Posted by Michael Putzel • November 01, 2017
Anyone who doubts the impact that war can have on those who fight should sit down and stay there for the 108 minutes it takes to watch Thank You For Your Service, a wrenching new film about a handful of American soldiers who return home after fighting together in Iraq. My wife was overcome and left after twenty minutes. I handed her the car keys and didn’t try to stop her.
It’s not just the violence, although there are some frightening moments of combat and shocking scenes back home. The film evoked in this viewer an inner pain one cannot escape by walking out of the theater. As a writer who knows of that pain from another war, in Vietnam, it rings so true in places that I wished the film were required viewing for all those who send others into battle.
Thank You For Your Service is the story of soldiers who struggle to resume their lives in Kansas after their Army deployment ends. In short, they can’t cope. One knows he is losing his memory, probably due to Traumatic Brain Injury (TBI); another is decimated when he discovers his fiancée has deserted him; the protagonist is overcome by guilt for dropping a wounded buddy during a firefight and tortured by the death of his platoon sergeant, who took his place on a patrol and was blown up when their Humvee was hit by an improvised explosive device (IED). Implicit in the film is the failure of an overwhelmed Veterans Administration to care for the wounded, especially those suffering from less visible disabilities, such as Post Traumatic Stress Disorder (PTSD).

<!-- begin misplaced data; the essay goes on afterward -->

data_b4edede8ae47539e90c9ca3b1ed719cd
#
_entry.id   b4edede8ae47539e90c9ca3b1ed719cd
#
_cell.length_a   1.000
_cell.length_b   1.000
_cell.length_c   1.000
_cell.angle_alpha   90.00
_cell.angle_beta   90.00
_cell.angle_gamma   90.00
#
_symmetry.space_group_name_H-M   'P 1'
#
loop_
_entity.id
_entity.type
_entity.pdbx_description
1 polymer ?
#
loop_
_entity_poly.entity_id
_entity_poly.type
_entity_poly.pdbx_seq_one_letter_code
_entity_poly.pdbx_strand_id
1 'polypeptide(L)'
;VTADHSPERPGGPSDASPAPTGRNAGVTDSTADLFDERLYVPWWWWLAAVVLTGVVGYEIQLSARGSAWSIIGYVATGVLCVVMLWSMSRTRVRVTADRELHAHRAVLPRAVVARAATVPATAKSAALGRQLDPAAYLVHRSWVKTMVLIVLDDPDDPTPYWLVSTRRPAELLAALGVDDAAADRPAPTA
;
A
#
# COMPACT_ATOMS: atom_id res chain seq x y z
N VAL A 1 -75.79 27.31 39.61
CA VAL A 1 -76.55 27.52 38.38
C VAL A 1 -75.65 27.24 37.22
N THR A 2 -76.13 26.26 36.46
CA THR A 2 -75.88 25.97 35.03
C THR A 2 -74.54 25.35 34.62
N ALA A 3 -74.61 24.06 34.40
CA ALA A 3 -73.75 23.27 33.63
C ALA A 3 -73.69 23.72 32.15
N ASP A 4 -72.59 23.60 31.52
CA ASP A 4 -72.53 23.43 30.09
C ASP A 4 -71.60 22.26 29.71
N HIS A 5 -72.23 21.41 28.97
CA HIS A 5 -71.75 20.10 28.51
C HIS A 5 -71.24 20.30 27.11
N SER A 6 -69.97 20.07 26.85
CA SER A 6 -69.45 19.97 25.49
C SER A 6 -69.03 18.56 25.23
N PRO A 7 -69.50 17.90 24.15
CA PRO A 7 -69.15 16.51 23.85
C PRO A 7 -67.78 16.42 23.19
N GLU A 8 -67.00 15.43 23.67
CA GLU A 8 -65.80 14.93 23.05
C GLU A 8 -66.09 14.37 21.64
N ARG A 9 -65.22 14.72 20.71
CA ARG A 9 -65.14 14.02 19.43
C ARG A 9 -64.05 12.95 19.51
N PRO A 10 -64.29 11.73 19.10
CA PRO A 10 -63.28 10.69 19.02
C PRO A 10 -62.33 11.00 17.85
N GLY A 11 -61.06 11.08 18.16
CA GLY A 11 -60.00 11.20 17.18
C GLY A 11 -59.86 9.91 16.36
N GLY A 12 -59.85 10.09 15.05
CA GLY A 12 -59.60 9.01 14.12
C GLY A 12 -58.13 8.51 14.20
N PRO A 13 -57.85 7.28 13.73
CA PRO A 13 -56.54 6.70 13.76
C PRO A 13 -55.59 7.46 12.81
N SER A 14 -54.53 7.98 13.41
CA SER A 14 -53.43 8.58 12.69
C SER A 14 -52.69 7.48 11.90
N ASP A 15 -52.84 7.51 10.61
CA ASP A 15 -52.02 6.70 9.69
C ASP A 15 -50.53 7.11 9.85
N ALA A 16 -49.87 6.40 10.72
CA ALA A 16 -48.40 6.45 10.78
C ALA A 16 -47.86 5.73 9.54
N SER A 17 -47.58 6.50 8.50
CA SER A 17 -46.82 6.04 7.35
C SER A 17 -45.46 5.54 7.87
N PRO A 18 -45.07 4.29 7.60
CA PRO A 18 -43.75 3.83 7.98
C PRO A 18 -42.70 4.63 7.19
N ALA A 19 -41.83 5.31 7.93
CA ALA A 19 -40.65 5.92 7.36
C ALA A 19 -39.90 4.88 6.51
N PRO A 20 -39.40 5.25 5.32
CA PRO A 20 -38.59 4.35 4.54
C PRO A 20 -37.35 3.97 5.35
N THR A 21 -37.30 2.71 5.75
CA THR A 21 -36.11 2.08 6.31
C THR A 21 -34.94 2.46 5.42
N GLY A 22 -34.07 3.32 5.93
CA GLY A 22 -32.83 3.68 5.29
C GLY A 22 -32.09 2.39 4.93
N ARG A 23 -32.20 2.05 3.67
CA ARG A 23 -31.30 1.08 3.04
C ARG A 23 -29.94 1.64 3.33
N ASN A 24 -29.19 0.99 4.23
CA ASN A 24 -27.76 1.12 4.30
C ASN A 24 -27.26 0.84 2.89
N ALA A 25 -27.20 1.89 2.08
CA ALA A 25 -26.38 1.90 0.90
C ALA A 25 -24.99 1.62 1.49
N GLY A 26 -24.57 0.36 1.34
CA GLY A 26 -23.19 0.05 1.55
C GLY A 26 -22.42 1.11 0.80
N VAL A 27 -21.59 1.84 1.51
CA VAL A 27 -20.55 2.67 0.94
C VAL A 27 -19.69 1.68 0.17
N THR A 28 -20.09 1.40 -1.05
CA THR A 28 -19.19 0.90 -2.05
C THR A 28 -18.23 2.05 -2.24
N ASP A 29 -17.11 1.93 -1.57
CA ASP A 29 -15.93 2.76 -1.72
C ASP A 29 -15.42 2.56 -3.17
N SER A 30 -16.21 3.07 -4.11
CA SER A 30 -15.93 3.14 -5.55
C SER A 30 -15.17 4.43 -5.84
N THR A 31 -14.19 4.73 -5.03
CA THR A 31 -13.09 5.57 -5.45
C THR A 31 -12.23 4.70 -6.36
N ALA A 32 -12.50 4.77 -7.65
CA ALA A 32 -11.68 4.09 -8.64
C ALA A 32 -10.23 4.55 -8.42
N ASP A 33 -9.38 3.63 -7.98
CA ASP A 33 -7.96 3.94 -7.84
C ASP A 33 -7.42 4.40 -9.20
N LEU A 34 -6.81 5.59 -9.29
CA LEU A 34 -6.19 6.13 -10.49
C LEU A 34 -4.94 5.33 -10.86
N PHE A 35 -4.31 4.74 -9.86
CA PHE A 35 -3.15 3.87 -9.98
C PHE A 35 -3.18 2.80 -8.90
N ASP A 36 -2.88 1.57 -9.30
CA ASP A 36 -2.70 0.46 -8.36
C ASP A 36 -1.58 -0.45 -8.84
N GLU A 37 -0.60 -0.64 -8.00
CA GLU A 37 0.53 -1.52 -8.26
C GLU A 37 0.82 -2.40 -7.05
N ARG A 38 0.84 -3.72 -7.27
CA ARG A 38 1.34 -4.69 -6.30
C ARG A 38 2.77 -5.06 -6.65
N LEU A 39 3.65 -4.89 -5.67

If there are heroes, they are the wives who try desperately to hold their families together as their husbands fall apart.
Based on a nonfiction book by David Finkel, Thank You For Your Service is an able followup to an earlier Iraq war movie, American Sniper, directed by Clint Eastwood and written by screenwriter Jason Hall. That script was based on the memoir of real-life Navy SEAL Chris Kyle, a legendary sniper who was killed trying to help a fellow veteran suffering from PTSD. Although American Sniper was a box-office hit, I lamented that it paid scant attention to the role of PTSD in Kyle’s life or that of his killer.
Jason Hall, the same screenwriter credited with American Sniper, based his new screenplay on Finkel’s book and directed the film as well. Those who know the depth of the pain his characters struggle with will find important truths in this story with the grimly ironic title. I only fear the powerful exposé of the true costs of war may be too unrelenting for audiences seeking lighter entertainment.